|Spring turkey season means it’s time for a safety refresher
Spring means changing landscape and colors that the successful turkey hunter must keep in mind when taking aim at the first bird on the first hunt of the new year, says Tim Lawhern, Wisconsin Department of Natural Resources hunter education administrator.
Lawhern, also the president of the International Hunter Education Association and a DNR Conservation Warden, says there are two areas where Wisconsin turkey hunters have found themselves in trouble in the past.
Wisconsin DNR records show roughly 80 percent of accidents during turkey season involve hunters mistaking other hunters for game or hunters failing to positively identify their target. The only legal turkey in the spring is a male or bearded turkey.
“If a hunter doesn’t see a beard on the turkey, don’t shoot,” Lawhern said. “In nearly all incidents where a person is shot by a turkey hunter, the shooter later said they ‘thought’ they were shooting at a turkey.”
Your favorite hunting region changes its looks, lighting, colors and vegetation as the seasons change. Couple that changing landscape with the excitement of the season, Lawhern notes, and problems can and have occurred.
“Imagination with a strong desire to see a turkey can produce a momentary image that isn’t real,” Lawhern said. “This moment, while short, lasts long enough for some to pull the trigger.”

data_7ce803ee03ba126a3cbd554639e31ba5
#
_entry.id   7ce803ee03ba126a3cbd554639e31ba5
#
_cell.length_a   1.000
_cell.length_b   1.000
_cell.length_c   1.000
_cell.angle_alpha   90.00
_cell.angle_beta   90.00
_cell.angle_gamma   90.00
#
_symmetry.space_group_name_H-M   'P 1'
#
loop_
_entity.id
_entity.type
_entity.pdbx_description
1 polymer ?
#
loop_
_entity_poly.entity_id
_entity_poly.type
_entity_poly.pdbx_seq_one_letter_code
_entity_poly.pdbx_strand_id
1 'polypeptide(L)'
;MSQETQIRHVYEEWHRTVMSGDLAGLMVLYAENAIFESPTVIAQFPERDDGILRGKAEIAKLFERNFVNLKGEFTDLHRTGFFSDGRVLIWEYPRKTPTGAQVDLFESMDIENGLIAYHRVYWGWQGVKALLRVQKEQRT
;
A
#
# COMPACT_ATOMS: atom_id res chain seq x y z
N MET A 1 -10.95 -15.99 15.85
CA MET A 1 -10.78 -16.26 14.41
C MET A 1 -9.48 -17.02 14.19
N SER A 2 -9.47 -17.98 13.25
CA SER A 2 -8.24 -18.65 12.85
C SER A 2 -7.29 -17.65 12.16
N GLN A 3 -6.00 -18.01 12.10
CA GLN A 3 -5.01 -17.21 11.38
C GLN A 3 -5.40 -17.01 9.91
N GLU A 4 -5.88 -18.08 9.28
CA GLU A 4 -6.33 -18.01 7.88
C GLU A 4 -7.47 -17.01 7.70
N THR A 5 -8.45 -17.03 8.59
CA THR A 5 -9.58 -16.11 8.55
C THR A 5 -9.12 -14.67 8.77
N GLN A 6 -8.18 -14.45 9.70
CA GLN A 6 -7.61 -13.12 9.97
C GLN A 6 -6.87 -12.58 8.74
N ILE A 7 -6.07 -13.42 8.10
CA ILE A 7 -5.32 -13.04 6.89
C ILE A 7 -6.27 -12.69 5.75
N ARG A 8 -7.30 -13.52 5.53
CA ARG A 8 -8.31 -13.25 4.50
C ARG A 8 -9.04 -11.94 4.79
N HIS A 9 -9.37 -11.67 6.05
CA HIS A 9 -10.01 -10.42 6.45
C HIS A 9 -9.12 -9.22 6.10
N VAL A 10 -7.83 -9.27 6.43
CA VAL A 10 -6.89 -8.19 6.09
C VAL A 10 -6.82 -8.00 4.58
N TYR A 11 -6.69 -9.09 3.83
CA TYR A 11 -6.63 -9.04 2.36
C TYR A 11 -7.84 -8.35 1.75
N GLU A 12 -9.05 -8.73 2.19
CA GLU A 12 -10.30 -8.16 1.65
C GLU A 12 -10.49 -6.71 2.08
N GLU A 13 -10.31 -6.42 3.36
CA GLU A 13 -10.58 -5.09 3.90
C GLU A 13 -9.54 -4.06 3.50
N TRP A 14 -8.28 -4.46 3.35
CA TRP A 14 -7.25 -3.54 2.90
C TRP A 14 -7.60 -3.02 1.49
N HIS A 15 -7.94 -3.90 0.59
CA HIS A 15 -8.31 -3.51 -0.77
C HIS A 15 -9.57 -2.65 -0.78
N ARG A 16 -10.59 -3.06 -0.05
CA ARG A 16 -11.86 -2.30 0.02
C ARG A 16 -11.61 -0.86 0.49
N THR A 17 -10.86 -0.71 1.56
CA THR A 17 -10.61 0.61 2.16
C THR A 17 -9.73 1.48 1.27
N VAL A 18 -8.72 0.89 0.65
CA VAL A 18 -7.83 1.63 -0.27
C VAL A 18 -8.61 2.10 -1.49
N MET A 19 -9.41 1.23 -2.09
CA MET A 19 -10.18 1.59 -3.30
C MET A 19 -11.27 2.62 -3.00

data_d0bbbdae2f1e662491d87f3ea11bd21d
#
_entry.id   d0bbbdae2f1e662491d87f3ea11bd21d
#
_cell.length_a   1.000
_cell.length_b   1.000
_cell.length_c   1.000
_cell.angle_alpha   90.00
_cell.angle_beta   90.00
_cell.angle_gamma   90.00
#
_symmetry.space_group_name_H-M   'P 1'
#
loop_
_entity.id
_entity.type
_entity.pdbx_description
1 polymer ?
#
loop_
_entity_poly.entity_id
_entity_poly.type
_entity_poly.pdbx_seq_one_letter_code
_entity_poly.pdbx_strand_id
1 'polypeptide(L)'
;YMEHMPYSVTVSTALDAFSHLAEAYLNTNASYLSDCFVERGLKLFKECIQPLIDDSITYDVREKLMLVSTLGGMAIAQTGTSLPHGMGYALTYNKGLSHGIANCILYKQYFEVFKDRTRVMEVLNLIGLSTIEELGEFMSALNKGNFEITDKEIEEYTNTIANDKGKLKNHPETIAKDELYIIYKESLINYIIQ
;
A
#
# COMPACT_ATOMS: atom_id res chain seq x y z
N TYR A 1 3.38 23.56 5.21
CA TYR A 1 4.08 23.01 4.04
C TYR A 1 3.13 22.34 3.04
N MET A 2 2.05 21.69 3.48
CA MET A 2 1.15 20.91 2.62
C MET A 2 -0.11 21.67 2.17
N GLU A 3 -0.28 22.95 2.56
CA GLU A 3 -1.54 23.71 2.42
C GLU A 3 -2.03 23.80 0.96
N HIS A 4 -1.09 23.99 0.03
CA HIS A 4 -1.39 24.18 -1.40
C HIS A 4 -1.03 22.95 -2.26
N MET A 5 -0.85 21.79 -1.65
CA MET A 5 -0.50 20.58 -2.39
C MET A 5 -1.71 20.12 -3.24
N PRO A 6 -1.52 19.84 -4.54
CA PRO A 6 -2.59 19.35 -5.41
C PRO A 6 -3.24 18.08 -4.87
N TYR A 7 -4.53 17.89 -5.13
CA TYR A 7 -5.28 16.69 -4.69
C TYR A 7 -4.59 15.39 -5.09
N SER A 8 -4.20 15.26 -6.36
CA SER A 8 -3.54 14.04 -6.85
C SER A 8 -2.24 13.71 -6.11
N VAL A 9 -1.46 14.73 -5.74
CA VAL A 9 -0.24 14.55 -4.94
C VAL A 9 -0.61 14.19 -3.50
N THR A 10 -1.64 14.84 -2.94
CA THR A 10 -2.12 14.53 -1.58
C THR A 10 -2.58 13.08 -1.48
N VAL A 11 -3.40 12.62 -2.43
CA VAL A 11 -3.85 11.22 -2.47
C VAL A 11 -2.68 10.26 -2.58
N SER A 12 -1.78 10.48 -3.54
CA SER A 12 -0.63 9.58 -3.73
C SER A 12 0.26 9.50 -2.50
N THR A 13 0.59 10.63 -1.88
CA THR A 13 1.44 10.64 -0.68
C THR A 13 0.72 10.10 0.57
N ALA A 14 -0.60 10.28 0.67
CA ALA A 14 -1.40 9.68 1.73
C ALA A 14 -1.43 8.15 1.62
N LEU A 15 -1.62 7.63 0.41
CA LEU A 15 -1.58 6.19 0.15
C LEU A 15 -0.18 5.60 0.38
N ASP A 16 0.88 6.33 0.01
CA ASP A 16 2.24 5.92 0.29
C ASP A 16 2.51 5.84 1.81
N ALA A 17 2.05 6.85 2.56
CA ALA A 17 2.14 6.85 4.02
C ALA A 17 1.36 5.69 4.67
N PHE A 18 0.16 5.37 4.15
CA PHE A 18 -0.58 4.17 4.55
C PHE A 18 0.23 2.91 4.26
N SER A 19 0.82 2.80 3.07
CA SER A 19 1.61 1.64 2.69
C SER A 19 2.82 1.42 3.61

Hunters in a party of two or more are best served by agreeing to abide by their joint plan for the day’s hunt.
“Problems occur when birds are not spotted and the hunters decide to separate,” Lawhern said of the scenario when accidents have happened during the last decade. “Soon, one hunter is stalking either the decoy or call of the other. The best way to avoid this situation is to have each hunter stick to a plan that is understood by all in that hunting party.”
Lawhern also said turkey hunters – as is the case with all hunters – must practice these four basic safety guidelines when handling their firearms. “Treat every firearm as if it is loaded. Always point the muzzle in a safe direction. Be sure of your target and what’s beyond it. And, keep your finger outside the trigger guard until ready to shoot.”
FOR MORE INFORMATION CONTACT:
Tim Lawhern, DNR Hunter Education Administrator – (608) 266-1317